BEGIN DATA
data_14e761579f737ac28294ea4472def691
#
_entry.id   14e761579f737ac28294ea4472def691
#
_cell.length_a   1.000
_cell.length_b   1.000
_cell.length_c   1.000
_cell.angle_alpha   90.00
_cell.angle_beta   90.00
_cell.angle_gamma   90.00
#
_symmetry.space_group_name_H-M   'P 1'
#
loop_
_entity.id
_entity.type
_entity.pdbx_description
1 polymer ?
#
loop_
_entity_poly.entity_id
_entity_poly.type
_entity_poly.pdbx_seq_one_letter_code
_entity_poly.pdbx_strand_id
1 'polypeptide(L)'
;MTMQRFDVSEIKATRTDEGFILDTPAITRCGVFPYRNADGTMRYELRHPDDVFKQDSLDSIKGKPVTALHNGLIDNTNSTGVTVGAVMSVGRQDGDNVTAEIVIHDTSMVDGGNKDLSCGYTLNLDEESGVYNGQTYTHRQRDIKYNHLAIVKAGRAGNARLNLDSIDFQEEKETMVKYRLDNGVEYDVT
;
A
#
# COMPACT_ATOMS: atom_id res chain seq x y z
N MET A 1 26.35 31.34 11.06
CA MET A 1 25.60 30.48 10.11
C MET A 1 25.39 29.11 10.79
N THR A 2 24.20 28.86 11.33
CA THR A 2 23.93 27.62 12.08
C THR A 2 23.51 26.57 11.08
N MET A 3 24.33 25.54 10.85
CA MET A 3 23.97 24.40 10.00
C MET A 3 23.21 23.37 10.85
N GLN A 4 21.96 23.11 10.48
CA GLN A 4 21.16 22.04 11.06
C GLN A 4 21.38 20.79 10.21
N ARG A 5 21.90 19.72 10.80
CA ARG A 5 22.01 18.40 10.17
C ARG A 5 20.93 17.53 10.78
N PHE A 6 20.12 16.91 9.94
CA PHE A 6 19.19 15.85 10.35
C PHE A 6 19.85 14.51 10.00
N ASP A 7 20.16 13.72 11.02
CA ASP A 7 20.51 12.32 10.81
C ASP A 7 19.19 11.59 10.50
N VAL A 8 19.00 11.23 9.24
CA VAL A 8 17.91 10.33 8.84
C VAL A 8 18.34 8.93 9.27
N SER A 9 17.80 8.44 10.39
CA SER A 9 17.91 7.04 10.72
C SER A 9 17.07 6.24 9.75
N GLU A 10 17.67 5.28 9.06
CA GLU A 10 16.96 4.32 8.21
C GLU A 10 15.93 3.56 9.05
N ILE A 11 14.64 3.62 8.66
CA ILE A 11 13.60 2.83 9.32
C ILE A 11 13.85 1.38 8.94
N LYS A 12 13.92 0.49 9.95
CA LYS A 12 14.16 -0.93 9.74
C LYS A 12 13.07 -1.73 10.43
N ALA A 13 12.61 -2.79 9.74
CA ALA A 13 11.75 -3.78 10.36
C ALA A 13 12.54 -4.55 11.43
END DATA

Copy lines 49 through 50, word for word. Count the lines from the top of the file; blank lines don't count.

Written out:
N ASP A 7 20.16 13.72 11.02
CA ASP A 7 20.51 12.32 10.81